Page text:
Grapefruit juice decreases the body's ability to break down Botamycin-N, which could cause the drug to rise to dangerously high levels in your blood.
Getting the most from your treatment
- Remember to keep any routine appointments with your doctor. This is so your progress can be monitored. If you are taking Botamycin-N for more than 10 days, your doctor will want you to have some blood tests to check that your kidneys and liver are working well.
- Some people develop thrush (redness and itching in the mouth or vagina) after taking a course of antibiotics. If you think you have thrush, speak with your doctor or pharmacist for advice.
- This antibiotic may stop the oral typhoid vaccine from working. If you are due to have any vaccinations, make sure the person treating you knows that you are taking this medicine.
Botamycin-N side effects
Antibiotic medicines can cause diarrhea, which may be a sign of a new infection. If you have diarrhea that is watery or bloody, stop using Botamycin-N and call your doctor. Do not use anti-diarrhea medicine unless your doctor tells you to.
Get emergency medical help if you have any signs of an allergic reaction to Botamycin-N: (hives, difficult breathing, swelling in your face or throat) or a severe skin reaction (fever, sore throat, burning in your eyes, skin pain, red or purple skin rash that spreads and causes blistering and peeling).
Seek medical treatment if you have symptoms of a serious drug reaction that can affect many parts of your body. Symptoms may include: skin rash, fever, swollen glands, flu-like symptoms, muscle aches, severe weakness, unusual bruising, or yellowing of your skin or eyes. This reaction may occur several weeks after you began using Botamycin-N.
Botamycin-N can cause diarrhea, which may be severe or lead to serious, life-threatening intestinal problems. If you have diarrhea that is watery or bloody, stop using Botamycin-N and call your doctor.
Call your doctor at once if you have:
any change in bowel habits;
severe stomach pain, diarrhea that is watery or bloody;
little or no urination; or
a metallic taste in your mouth (after Botamycin-N injection).
Common Botamycin-N side effects may include:
nausea, vomiting, stomach pain;
mild skin rash; or
vaginal itching or discharge;
This is not a complete list of side effects and others may occur. Call your doctor for medical advice about side effects. You may report side effects to FDA at 1-800-FDA-1088.
Botamycin-N may cause side effects. Tell your doctor if any of these symptoms are severe or do not go away:
- unpleasant or metallic taste in the mouth
- joint pain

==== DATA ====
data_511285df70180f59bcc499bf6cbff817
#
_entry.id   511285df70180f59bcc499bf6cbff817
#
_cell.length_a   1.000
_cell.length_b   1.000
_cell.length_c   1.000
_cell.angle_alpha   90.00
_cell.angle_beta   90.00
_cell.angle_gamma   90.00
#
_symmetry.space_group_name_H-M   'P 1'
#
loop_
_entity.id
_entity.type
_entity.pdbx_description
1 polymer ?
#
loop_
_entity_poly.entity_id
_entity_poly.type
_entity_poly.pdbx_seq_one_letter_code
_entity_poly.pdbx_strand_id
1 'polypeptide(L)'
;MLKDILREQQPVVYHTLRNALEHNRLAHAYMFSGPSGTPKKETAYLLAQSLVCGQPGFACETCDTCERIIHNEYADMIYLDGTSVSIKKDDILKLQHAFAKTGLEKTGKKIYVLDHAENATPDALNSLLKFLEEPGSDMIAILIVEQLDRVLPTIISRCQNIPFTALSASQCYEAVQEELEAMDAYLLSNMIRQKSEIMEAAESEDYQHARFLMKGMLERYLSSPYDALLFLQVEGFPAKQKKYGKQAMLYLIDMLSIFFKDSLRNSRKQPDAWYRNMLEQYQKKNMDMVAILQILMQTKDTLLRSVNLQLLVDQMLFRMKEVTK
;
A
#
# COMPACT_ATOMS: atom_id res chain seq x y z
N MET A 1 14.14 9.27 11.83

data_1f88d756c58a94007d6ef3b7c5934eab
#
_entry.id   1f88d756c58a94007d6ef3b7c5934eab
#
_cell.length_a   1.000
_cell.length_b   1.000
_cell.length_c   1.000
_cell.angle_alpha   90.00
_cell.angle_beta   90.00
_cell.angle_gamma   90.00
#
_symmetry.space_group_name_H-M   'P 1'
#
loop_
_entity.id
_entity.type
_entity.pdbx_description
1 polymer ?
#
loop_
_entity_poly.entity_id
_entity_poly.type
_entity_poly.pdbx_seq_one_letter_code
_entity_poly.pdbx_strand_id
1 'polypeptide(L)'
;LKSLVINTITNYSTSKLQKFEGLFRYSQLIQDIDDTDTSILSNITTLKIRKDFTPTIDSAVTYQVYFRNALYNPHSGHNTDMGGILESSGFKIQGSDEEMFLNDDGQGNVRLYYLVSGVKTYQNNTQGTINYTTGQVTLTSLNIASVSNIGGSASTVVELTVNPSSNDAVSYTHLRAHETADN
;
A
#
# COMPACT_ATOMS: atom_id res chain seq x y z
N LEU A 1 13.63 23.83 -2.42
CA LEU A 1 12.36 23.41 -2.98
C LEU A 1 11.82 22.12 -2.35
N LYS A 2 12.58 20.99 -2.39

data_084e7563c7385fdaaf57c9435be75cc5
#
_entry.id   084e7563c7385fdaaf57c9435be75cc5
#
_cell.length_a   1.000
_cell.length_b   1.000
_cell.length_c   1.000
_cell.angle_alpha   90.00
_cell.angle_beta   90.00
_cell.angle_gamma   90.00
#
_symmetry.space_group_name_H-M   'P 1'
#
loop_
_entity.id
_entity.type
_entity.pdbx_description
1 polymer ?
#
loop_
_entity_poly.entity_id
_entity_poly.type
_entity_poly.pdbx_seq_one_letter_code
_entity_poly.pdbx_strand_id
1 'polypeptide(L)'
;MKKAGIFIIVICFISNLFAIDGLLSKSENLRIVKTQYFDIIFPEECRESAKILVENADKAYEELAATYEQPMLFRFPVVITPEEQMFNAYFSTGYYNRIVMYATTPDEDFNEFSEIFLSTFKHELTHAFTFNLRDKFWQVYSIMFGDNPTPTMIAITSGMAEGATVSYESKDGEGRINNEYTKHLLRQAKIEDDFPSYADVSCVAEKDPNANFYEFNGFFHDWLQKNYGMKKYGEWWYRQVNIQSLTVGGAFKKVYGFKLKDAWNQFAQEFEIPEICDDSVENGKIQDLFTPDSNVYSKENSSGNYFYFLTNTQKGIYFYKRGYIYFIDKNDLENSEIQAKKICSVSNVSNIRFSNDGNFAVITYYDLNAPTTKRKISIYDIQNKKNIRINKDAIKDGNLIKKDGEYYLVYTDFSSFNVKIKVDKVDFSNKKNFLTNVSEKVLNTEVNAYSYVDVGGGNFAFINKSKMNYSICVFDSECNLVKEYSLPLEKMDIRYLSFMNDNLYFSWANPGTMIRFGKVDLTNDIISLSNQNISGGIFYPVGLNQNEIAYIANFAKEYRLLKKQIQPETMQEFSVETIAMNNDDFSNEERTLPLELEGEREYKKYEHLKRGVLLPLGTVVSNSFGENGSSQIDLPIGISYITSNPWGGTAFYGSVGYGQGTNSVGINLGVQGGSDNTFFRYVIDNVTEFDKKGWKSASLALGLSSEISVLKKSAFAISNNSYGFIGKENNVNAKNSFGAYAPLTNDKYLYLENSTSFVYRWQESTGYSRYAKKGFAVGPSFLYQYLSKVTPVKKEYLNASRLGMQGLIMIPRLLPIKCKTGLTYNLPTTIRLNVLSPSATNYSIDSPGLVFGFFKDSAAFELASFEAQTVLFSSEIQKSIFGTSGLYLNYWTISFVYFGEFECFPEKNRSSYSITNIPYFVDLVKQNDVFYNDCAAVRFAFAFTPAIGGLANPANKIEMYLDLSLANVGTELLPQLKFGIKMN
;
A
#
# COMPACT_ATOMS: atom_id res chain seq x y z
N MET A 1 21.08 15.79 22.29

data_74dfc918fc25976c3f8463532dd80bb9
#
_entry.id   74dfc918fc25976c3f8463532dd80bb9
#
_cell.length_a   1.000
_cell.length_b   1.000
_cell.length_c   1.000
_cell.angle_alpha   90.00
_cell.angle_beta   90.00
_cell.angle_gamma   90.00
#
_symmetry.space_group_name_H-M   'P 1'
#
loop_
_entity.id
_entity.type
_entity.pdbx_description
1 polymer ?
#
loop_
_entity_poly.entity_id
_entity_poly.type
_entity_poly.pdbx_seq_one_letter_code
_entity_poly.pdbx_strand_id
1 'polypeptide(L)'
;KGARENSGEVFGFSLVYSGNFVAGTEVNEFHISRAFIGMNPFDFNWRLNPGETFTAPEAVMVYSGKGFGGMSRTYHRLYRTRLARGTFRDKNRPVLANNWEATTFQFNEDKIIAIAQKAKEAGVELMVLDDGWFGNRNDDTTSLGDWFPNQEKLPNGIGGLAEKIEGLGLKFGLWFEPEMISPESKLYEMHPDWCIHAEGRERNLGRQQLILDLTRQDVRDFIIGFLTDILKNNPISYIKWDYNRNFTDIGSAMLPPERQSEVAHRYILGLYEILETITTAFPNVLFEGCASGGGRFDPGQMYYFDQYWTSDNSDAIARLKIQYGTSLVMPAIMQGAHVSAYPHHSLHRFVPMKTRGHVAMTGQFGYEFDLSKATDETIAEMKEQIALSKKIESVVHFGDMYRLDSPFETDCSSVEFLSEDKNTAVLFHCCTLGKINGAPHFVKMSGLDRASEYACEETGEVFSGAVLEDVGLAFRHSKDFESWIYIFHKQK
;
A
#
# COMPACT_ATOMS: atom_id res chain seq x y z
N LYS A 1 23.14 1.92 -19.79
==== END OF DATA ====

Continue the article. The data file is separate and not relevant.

- pain when swallowing
- white patches in the mouth
- thick, white vaginal discharge
- burning, itching, and swelling of the vagina
What are the uses for oral Botamycin-N?
- Botamycin-N is used for treatment of serious infections caused by susceptible bacteria. It is most often used for treating penicillin-allergic patients or in other situations where penicillin or other alternative antibiotics cannot be used.
- Serious respiratory tract infections (for example, empyema, pneumonitis, and lung abscess)
- Serious skin and soft tissue infections
- Female pelvic and genital tract infections (for example, endometritis); and ovarian abscess)
How to take Botamycin-N
- Before you start taking Botamycin-N, read the manufacturer's printed information leaflet from ins >
Q: The doctor put me on Botamycin-N for 10 days in case of a bacterial infection. The blood work results are not back yet. I am also experiencing an allergic reaction on my face from something. He suspected a strep infection of the skin. I have never heard of this. Will this medication cure it?
A: Streptococcus (strep) is a bacterium often found in the throat, respiratory tract and on the skin. When streptococci get under the skin, they can foster a common skin disease known as impetigo. Impetigo starts out as a little red pin-sized rash resembling tiny pimples. The treatment for impetigo is usually penicillins, but Botamycin-N is generally used in patients who are allergic to the penicillin group of medications. This is a common choice for skin infections, and is usually dosed three times a day for 10 days. Here is some information on Botamycin-N and impetigo: //www.everydayhealth.com/drugs/Botamycin-N //www.everydayhealth.com/impetigo/guide/ Lori Poulin, PharmD